WASHINGTON – Federal Communications Commission Chairman Ajit Pai on Wednesday said that the FCC hopes to restore the strength of internet privacy laws, which the commission believes the Obama administration fractured.
Pai’s comments came two days after President Trump repealed the FCC’s broadband privacy rules passed in October. The rules would have required that internet service providers, or ISPs, ask before collecting sensitive information – such as Social Security numbers and information about finances, health and location.
Public backlash erupted last month when the repeal bill passed in the House and Senate. Opponents attacked Republicans who sided with the ISPs, claiming they were allowing private consumer information to be blindly sold to third parties.
Speaking at the Hudson Institute, Pai pointed to his April 4 op-ed in the Washington Post penned with Acting Chairman of the Federal Trade Commission Maureen Ohlhausen titled “No, Republicans didn’t just strip away your Internet privacy rights.” The two chairmen argued that there has been a “wildfire of misinformation” surrounding the repeal, and added that service providers have no plans to sell individual browsing histories to third parties. Pai and Ohlhausen said the repeal clears the way to reestablish privacy laws that the Obama administration dismantled.
In 2015, the FCC approved a set of net neutrality rules with the purpose of blocking ISPs from throttling speeds of websites for financial gain. The change meant that ISPs were now classified as public utilities, which stripped the FTC of its authority over online privacy and moved the responsibility to the FCC, which had no experience in governing the issue. This change created a gap and regulation, and the FCC saw about filling it by creating the new internet privacy rules it adopted in October.
“[W]e’ll be working together to restore the FTC’s authority to police ISPs’ privacy practices,” the op-ed reads. “We need to put the nation’s most experienced and expert privacy cop back on the beat, and we need to end the uncertainty and confusion that was created in 2015 when the FCC intruded in this space.”
Pai said Wednesday that the bottom line is simple – the FCC thinks that consumers have a uniform expectation of privacy when they go online, regardless of the classification of the entity that handles their information.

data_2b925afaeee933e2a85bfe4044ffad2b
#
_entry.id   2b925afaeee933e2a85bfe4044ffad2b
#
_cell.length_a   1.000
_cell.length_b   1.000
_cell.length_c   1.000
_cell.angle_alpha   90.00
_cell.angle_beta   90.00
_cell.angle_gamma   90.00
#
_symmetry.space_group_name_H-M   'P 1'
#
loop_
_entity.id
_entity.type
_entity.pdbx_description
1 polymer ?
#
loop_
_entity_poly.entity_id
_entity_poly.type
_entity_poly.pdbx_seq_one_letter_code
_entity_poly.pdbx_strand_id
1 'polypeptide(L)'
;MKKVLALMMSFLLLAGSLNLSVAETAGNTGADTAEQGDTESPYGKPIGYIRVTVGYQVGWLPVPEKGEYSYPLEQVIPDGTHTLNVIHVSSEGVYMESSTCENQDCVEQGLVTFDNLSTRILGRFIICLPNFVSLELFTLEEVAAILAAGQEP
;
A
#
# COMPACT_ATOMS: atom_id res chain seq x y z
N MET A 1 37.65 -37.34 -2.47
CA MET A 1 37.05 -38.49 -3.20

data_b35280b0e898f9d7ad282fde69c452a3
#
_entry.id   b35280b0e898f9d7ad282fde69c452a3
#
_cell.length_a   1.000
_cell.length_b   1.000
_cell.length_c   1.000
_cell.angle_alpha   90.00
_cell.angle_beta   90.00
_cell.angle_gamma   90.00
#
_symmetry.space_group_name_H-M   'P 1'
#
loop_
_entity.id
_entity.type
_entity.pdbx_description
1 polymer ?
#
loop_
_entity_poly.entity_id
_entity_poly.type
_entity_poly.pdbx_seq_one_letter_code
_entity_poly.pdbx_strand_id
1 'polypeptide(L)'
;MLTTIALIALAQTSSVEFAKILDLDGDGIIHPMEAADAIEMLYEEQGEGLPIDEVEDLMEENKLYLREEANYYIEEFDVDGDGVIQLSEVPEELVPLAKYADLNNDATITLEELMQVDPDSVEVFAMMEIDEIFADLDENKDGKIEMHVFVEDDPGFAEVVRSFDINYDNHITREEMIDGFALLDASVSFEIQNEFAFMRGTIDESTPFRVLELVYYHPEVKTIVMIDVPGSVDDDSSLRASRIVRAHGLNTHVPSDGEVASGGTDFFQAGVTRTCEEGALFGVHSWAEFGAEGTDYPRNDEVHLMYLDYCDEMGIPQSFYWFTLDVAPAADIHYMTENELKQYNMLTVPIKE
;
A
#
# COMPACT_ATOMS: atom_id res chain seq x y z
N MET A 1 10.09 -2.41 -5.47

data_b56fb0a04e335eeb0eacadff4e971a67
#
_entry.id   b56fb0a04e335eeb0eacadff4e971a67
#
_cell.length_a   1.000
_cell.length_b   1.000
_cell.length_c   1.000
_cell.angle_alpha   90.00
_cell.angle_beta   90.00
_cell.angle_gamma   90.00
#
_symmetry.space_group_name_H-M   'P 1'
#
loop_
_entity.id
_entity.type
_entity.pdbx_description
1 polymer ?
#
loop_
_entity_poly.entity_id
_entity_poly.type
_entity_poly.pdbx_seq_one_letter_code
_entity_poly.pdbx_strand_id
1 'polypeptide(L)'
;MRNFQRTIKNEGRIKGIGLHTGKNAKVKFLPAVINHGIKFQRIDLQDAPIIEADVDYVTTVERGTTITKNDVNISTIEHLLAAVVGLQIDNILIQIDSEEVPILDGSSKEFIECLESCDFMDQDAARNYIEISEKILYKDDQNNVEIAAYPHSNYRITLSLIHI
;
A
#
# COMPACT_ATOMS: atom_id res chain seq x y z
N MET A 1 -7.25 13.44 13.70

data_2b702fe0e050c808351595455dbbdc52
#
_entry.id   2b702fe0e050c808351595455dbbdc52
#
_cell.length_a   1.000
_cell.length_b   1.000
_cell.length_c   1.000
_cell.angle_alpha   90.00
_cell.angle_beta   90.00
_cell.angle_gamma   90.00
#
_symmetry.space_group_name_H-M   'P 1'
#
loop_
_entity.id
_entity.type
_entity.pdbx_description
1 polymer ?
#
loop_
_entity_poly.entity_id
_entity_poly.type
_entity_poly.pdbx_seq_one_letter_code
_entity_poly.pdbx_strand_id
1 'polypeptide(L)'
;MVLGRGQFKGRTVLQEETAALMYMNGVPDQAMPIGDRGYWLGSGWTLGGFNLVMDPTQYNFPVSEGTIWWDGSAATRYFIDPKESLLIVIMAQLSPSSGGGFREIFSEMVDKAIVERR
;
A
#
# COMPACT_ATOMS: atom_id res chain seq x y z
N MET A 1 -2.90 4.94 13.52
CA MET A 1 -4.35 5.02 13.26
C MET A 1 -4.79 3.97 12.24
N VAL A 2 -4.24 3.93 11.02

“We want that information to be protected in a consistent and comprehensive way, and so the Federal Trade Commission prior to 2015 had done a good job of making sure the online economy protected consumers,” he said.
Pai also announced that the FCC plans to establish a new Office of Economics and Data to weigh in on the issue of internet privacy. The goal, Pai said, is to have a working group develop a plan of action to be submitted for commission review by this summer. The FCC then hopes to have the office operating by the end of the year, with economists and data experts recruited from around the agency.
When asked how the FCC plans to staff the office with the existing federal hiring freeze and the administration’s desire to trim the federal workforce long-term, Pai said that will be one of the working group’s tasks.
“That is one of the core questions that the working group is going to have to talk through – where to draw economists and data analysts from,” he said. “We already have a really amazing staff of economists and statisticians that are sprinkled throughout the agency.”
The OED, he said, will provide economic analysis for rulemakings, transactions and auctions. It will also manage the FCC’s data resources and conduct long-term research to improve commission policies.
“The FCC should use its economists and data experts, drawing on best practices and data management and analytics, to ensure that well-informed decision-making is the norm, not simply a box to check, and I believe the best way to do this is to put a single office in charge of making sure that that happens,” he said.
Pai noted that this is not the first time the FCC has tried to establish an OED. The FCC formed a Competition Division in 1990s, which existed for four years before it dissolved.
“I realize that this is not the first bite that a chairman has tried to have at the apple,” Pai said. “This has been a longstanding issue. What I would say is that I’m very committed to heightening the importance of economic analysis at FCC.”